Metro Pizza co-owner John Arena says the pizza industry has long mirrored Italian culture as a whole.
“They always say that it is a matriarchy disguised as a patriarchy,” Arena said of the latter.
And that was his experience in the earliest days of his career, which now has spanned more than 50 years.
“I didn’t see any women pizzaiolos,” Arena said, “but I did see women in the restaurants. There was always a nonna in the back, making sauce. There were always women behind the scenes.”
But that’s changing, with a new generation of women not only entering the industry but assuming leadership roles. And the change will be celebrated during the Las Vegas Pizza Festival Nov. 16 at The Industrial Event Space, 2330 Industrial Road. Among the 20 pizzaiolos participating will be three women running the Women in Pizza booth.
Arena said he thinks the reason pizza-makers traditionally were men was the amount of physical labor involved.
“It came from a baking tradition, and the bakers were all men,” he said. “Before mechanical mixers it all had to be done by hand. The perception was that it was too physical.”
That’s a perception with which Audrey Kelly, who will be at the Women in Pizza booth, agrees.
“It’s physically hard work,” said Kelly, who owns Audrey Jane’s Pizza Garage in Boulder, Colorado. “At the end of the day I’m usually exhausted.”
“It’s labor-intensive,” agreed colleague Nicole Bean, president and owner of Pizaro’s Pizza in Houston.
Both said there also was a lack of female role models, although that’s changing as well. Arena said Georgia Caporuscio, who has taken over the prominent pizza-making school started by her father, Roberto, “is a phenomenal educator. There’s going to be a whole new generation of pizza makers coming up who were taught by a woman.”
And not just one. Laura Meyer, who also will be in the Women in Pizza booth, was regional corporate chef for Tony Gemignani, a 13-time World Pizza Champion whose 21 restaurants include three in Southern Nevada. The first certified master instructor in the U.S., he opened the International School of Pizza in San Francisco, where Meyer now is the administrator and a teaching assistant.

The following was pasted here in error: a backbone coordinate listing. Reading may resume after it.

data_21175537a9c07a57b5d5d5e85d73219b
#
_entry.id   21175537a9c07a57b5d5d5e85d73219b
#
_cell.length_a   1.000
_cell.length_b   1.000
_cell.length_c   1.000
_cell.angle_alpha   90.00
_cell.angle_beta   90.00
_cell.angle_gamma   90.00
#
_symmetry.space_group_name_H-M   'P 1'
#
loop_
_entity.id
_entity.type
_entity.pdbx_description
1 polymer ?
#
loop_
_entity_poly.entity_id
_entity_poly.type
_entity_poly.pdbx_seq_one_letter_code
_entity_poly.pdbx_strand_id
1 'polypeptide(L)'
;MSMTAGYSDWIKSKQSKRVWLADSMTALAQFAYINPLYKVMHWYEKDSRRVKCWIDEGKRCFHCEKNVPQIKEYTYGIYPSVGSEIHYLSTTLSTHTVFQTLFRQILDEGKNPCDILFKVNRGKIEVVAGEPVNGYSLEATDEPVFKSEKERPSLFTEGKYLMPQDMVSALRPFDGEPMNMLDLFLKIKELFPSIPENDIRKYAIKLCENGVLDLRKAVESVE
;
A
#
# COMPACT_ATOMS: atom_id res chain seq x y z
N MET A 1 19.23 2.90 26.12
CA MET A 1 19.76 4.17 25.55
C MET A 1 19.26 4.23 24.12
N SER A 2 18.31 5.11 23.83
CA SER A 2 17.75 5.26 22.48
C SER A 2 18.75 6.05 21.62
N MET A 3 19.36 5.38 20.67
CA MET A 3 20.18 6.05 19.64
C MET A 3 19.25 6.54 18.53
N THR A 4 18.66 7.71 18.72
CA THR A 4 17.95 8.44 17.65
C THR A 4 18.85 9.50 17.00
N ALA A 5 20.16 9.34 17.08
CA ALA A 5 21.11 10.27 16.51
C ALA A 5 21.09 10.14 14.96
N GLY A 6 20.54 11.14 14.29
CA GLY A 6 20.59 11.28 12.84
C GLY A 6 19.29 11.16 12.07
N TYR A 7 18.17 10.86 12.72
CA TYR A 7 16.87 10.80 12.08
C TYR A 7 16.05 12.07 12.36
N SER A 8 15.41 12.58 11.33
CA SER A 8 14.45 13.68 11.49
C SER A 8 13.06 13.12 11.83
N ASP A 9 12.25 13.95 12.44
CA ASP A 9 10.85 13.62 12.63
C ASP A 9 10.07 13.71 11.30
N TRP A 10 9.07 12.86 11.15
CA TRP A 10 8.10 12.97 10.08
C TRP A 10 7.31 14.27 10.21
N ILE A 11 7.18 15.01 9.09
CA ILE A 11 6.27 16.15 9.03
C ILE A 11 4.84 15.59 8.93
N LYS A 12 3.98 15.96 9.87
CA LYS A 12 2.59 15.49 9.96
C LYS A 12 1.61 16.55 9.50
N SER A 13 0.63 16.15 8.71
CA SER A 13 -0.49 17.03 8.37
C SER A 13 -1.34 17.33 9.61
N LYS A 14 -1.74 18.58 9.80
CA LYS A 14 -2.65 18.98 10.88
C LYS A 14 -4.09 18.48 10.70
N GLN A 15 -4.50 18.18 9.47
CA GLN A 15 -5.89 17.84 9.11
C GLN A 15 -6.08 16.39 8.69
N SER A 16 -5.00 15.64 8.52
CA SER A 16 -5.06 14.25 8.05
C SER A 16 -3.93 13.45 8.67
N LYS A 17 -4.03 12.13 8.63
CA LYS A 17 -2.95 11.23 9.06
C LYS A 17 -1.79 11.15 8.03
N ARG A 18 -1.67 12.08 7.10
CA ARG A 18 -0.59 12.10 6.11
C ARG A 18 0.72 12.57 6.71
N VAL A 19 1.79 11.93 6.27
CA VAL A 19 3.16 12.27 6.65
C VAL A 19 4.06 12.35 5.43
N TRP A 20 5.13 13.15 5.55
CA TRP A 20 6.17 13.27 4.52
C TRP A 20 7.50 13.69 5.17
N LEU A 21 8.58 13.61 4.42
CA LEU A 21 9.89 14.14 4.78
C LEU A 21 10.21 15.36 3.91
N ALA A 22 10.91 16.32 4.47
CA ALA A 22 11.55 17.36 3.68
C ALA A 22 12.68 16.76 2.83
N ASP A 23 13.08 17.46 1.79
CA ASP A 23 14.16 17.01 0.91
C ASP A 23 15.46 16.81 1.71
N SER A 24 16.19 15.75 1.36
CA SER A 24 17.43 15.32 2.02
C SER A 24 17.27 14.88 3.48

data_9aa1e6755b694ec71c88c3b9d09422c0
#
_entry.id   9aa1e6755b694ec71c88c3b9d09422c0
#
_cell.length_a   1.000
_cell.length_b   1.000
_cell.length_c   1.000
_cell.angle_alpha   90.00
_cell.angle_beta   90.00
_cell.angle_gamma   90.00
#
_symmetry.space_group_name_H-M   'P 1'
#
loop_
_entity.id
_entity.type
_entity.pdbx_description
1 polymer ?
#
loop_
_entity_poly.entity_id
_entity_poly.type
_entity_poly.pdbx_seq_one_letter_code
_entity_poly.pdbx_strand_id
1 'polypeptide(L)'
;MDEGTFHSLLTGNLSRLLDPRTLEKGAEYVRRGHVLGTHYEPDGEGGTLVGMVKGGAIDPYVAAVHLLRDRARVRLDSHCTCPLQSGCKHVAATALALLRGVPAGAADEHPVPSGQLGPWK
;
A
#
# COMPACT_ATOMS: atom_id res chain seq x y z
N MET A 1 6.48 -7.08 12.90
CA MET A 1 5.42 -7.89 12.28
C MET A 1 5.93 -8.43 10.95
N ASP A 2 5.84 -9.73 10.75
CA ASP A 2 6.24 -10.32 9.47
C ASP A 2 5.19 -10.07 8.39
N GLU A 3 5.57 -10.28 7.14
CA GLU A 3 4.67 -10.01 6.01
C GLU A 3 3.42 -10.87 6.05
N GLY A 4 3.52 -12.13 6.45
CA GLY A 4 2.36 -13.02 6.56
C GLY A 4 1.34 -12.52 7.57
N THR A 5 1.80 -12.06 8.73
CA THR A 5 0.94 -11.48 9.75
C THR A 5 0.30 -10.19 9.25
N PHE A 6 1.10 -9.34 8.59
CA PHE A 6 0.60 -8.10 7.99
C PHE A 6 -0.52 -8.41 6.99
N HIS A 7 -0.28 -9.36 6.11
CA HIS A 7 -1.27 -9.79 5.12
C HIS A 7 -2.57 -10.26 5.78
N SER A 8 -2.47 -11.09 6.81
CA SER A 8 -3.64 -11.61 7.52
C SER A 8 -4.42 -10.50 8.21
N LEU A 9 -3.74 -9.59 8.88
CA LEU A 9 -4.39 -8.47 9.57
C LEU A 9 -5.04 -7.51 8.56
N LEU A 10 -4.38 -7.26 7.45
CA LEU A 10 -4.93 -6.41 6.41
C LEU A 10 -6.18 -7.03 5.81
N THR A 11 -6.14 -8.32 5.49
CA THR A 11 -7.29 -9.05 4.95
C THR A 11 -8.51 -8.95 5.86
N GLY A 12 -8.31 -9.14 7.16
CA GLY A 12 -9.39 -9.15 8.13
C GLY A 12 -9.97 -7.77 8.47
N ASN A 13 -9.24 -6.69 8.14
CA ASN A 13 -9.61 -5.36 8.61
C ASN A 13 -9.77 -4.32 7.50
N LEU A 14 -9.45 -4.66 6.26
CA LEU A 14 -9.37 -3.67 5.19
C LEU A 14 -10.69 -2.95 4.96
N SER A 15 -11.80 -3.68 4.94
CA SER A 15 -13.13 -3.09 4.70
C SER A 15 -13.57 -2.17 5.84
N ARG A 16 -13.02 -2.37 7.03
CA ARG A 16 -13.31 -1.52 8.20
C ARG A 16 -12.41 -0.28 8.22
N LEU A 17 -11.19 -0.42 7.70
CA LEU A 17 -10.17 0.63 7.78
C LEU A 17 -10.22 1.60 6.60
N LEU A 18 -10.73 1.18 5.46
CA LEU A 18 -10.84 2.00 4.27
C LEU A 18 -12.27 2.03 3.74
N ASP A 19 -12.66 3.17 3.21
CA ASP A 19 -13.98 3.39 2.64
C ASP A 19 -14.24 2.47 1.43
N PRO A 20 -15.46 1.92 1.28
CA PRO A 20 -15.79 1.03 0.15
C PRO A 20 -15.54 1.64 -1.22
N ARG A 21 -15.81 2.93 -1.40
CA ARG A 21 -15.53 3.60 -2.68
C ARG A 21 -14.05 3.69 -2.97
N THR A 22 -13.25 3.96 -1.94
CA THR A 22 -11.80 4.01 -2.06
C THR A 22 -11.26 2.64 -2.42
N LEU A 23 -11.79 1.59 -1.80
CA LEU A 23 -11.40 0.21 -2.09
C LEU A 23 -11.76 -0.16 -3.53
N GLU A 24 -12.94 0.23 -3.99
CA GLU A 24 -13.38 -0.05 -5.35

Her career started, Meyer said, when she took her first high school job at one of Gemignani’s pizzerias in 2006.
“Tony and his crew were very supportive,” she said, “but there were things that reminded me, ‘Oh, yeah, you are the only female, and a young girl.’ “
Kelly, who Arena said was the only graduate of Gemignani’s school to whom he immediately offered a job, said she fell in love with the craft on a journalism internship in Italy and upon returning, decided it would be her profession. Although she says it’s still somewhat rare to see women making pizzas, “Laura and I and several other influential women in pizza are trying to change that.”
Bean said her father, who had a passion for pizza, encouraged her.
“It’s something that my dad kind of pushed me into, taking the forefront on the business and learning the customer aspect first,” she said. “There are not a lot of women, outside your grandmother or your nonna, to teach you how to make pizza. There really aren’t any female mentors. Laura is kind of one of my mentors. The funny thing is that she’s younger than I am.”
Bean is 32, Meyer 30, Kelly, 34. And Arena said they represent the rising tide of female leadership in the industry.
“Now that these women have been given the opportunity, they’re doing some remarkable things,” he said. “Laura’s an amazing competitor. Audrey’s an entrepreneur, and Nicole is second-generation — instead of handing the business to a son, a woman took over.”
Alexandra Mortati, creative director for Orlando Foods, which will supply ingredients for the booth and Women In Pizza branding, said she’s seeing more and more women in the industry getting recognized for their talents.
“We wanted to do something that would allow them to have a platform, tell their stories and talk about their impact on the industry,” she said.
“Women have been more modest and they’re not worried about being known and they concentrate on their craft,” said Casey Derk, Orlando’s marketing manager. “We’re here to help them be known in the pizza industry.”
Arena, who is organizing the festival along with Vincent Rotolo, owner of Good Pie, said the women will be the only non-local pizzaiolos involved.
“They’re doing their prep at one of my stores,” he said. “Which is great for me, because I get to steal ideas from them. I’ll have hidden cameras everywhere.”
■ What: The inaugural Las Vegas Pizza Festival
■ When: 1 to 4 p.m. Nov. 16
■ Where: The Industrial Event Space, 2330 Industrial Road
■ Tickets: $45 for general admission or $50 general admission for one adult and one child younger than 8. $85 for VIP, with noon entry, free beer and wine and additional food in the VIP lounge
■ Information: vegaspizzafest.com